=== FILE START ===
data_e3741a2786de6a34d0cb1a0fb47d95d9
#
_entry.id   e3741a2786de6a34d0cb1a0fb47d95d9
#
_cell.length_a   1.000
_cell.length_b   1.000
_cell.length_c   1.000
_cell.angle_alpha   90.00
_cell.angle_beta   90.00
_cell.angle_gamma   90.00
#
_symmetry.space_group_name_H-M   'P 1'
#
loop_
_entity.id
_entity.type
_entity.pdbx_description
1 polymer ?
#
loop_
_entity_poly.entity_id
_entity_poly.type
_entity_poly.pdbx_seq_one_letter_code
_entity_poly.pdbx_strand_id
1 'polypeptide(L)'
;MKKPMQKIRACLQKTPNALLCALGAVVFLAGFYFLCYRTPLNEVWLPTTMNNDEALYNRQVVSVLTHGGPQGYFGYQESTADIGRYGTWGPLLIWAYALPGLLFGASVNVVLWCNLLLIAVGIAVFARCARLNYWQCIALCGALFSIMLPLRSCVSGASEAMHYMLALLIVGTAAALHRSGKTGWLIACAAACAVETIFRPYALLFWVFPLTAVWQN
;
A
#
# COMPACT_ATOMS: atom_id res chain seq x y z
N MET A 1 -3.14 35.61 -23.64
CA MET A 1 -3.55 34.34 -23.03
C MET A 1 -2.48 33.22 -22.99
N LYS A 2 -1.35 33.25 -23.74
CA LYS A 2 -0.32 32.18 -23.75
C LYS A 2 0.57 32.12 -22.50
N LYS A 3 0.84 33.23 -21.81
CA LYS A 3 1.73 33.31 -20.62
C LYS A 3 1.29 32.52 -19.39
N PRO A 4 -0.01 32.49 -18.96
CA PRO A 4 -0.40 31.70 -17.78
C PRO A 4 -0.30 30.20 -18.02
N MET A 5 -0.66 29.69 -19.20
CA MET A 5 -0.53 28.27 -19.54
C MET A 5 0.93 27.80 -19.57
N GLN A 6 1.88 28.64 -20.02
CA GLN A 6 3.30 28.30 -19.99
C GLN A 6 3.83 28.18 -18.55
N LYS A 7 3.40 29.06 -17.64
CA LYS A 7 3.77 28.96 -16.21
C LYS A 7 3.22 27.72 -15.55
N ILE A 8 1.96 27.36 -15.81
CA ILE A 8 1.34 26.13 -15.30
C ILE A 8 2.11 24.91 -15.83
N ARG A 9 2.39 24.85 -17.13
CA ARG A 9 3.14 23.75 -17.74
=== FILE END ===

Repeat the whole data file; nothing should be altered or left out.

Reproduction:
data_e3741a2786de6a34d0cb1a0fb47d95d9
#
_entry.id   e3741a2786de6a34d0cb1a0fb47d95d9
#
_cell.length_a   1.000
_cell.length_b   1.000
_cell.length_c   1.000
_cell.angle_alpha   90.00
_cell.angle_beta   90.00
_cell.angle_gamma   90.00
#
_symmetry.space_group_name_H-M   'P 1'
#
loop_
_entity.id
_entity.type
_entity.pdbx_description
1 polymer ?
#
loop_
_entity_poly.entity_id
_entity_poly.type
_entity_poly.pdbx_seq_one_letter_code
_entity_poly.pdbx_strand_id
1 'polypeptide(L)'
;MKKPMQKIRACLQKTPNALLCALGAVVFLAGFYFLCYRTPLNEVWLPTTMNNDEALYNRQVVSVLTHGGPQGYFGYQESTADIGRYGTWGPLLIWAYALPGLLFGASVNVVLWCNLLLIAVGIAVFARCARLNYWQCIALCGALFSIMLPLRSCVSGASEAMHYMLALLIVGTAAALHRSGKTGWLIACAAACAVETIFRPYALLFWVFPLTAVWQN
;
A
#
# COMPACT_ATOMS: atom_id res chain seq x y z
N MET A 1 -3.14 35.61 -23.64
CA MET A 1 -3.55 34.34 -23.03
C MET A 1 -2.48 33.22 -22.99
N LYS A 2 -1.35 33.25 -23.74
CA LYS A 2 -0.32 32.18 -23.75
C LYS A 2 0.57 32.12 -22.50
N LYS A 3 0.84 33.23 -21.81
CA LYS A 3 1.73 33.31 -20.62
C LYS A 3 1.29 32.52 -19.39
N PRO A 4 -0.01 32.49 -18.96
CA PRO A 4 -0.40 31.70 -17.78
C PRO A 4 -0.30 30.20 -18.02
N MET A 5 -0.66 29.69 -19.20
CA MET A 5 -0.53 28.27 -19.54
C MET A 5 0.93 27.80 -19.57
N GLN A 6 1.88 28.64 -20.02
CA GLN A 6 3.30 28.30 -19.99
C GLN A 6 3.83 28.18 -18.55
N LYS A 7 3.40 29.06 -17.64
CA LYS A 7 3.77 28.96 -16.21
C LYS A 7 3.22 27.72 -15.55
N ILE A 8 1.96 27.36 -15.81
CA ILE A 8 1.34 26.13 -15.30
C ILE A 8 2.11 24.91 -15.83
N ARG A 9 2.39 24.85 -17.13
CA ARG A 9 3.14 23.75 -17.74